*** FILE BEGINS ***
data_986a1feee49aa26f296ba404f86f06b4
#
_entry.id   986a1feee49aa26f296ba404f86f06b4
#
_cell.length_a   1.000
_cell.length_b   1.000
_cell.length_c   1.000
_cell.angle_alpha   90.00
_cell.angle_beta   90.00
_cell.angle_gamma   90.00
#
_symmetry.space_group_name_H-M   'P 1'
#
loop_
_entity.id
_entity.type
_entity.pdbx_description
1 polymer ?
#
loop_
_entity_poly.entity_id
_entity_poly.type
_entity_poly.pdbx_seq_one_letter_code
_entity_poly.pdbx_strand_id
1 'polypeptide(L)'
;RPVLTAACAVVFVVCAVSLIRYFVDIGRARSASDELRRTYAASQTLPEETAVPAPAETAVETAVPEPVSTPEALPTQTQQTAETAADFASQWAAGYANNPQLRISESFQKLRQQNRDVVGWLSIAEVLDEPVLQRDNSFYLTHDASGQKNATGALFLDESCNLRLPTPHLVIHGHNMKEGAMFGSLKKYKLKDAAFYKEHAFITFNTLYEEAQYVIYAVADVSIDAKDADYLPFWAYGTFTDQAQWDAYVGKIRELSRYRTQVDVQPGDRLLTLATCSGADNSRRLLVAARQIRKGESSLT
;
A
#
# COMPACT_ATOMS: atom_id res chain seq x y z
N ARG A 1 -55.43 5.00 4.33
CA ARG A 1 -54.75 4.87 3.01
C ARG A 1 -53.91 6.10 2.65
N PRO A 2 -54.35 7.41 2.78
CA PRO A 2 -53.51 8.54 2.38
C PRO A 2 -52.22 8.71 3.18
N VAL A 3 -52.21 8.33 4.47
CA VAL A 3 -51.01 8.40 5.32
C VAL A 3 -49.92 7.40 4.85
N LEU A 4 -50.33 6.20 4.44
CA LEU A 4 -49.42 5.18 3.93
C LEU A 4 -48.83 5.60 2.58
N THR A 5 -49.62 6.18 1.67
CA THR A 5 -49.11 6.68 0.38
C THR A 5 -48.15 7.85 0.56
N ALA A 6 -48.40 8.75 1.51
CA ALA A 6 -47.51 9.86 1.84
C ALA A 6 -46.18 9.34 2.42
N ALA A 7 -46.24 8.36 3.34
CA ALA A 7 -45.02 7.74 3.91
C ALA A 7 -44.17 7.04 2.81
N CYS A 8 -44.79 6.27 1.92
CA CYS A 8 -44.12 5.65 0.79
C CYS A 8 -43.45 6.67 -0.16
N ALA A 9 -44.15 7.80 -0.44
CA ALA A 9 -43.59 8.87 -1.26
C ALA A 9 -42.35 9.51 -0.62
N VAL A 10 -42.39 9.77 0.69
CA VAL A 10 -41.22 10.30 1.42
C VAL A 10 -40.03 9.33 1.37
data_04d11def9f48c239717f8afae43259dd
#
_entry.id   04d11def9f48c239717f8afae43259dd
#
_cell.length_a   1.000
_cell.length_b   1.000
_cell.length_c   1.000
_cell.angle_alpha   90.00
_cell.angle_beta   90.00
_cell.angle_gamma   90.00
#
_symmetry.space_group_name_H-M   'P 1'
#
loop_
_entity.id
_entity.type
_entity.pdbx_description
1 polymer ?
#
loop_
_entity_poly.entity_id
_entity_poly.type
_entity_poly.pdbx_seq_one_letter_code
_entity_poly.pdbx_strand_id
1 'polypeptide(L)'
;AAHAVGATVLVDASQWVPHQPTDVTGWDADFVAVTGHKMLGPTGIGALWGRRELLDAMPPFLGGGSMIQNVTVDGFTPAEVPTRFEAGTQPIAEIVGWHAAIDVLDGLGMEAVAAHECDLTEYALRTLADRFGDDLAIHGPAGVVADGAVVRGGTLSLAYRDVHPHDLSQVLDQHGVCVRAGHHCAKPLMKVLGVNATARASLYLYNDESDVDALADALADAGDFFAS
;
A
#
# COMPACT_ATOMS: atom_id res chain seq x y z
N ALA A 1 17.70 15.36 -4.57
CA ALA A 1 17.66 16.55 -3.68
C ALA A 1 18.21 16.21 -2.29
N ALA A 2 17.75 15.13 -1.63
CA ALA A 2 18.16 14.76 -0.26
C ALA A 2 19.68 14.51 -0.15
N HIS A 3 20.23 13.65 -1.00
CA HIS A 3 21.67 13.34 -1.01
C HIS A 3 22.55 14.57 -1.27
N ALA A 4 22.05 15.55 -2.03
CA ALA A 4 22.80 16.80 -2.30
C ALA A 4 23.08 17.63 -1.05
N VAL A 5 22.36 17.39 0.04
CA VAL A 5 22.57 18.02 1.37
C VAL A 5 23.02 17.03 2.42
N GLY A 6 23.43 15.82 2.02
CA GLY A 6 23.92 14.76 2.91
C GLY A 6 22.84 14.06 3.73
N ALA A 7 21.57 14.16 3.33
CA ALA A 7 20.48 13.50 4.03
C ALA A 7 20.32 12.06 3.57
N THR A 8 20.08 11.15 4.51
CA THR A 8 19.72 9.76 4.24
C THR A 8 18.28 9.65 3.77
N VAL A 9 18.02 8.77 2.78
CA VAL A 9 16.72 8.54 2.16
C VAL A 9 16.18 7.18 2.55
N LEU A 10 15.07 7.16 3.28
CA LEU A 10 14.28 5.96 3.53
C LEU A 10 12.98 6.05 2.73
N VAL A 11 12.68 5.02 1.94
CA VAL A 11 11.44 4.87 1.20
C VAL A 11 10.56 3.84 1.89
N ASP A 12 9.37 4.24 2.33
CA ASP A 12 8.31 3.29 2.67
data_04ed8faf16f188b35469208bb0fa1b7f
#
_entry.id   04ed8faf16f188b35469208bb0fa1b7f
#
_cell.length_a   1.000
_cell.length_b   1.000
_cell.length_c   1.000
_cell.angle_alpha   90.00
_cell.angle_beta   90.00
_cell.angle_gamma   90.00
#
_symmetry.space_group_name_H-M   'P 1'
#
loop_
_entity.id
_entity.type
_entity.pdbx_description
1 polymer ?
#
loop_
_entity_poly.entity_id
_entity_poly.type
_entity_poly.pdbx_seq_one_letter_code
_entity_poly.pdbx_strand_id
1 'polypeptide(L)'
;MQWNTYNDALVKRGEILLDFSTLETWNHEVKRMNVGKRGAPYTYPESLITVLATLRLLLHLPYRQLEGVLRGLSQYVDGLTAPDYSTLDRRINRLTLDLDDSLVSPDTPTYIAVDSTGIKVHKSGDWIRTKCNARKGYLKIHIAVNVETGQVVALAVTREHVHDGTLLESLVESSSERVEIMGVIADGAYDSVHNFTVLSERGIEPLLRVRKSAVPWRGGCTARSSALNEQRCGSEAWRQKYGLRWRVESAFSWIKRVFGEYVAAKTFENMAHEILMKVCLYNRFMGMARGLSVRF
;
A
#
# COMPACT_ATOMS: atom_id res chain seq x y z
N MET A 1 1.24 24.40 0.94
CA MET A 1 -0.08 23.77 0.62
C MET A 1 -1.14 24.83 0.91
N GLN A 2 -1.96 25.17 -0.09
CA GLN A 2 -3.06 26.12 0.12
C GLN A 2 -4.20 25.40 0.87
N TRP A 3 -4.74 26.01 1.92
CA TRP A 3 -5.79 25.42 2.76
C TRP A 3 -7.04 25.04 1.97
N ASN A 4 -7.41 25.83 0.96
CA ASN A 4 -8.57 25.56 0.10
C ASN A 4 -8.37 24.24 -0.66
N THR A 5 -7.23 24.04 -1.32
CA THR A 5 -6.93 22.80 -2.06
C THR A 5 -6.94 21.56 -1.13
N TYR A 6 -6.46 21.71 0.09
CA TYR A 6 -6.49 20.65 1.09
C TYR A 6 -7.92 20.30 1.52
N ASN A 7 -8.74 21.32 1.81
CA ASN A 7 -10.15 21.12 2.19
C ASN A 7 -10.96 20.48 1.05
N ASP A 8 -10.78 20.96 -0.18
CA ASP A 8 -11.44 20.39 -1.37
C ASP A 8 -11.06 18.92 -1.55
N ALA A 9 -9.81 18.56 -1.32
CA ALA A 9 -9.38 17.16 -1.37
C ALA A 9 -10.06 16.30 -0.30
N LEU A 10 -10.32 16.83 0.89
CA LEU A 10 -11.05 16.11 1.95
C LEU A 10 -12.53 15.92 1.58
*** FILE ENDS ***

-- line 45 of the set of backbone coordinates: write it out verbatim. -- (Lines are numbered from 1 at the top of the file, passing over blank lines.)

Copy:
C THR A 5 -48.15 7.85 0.56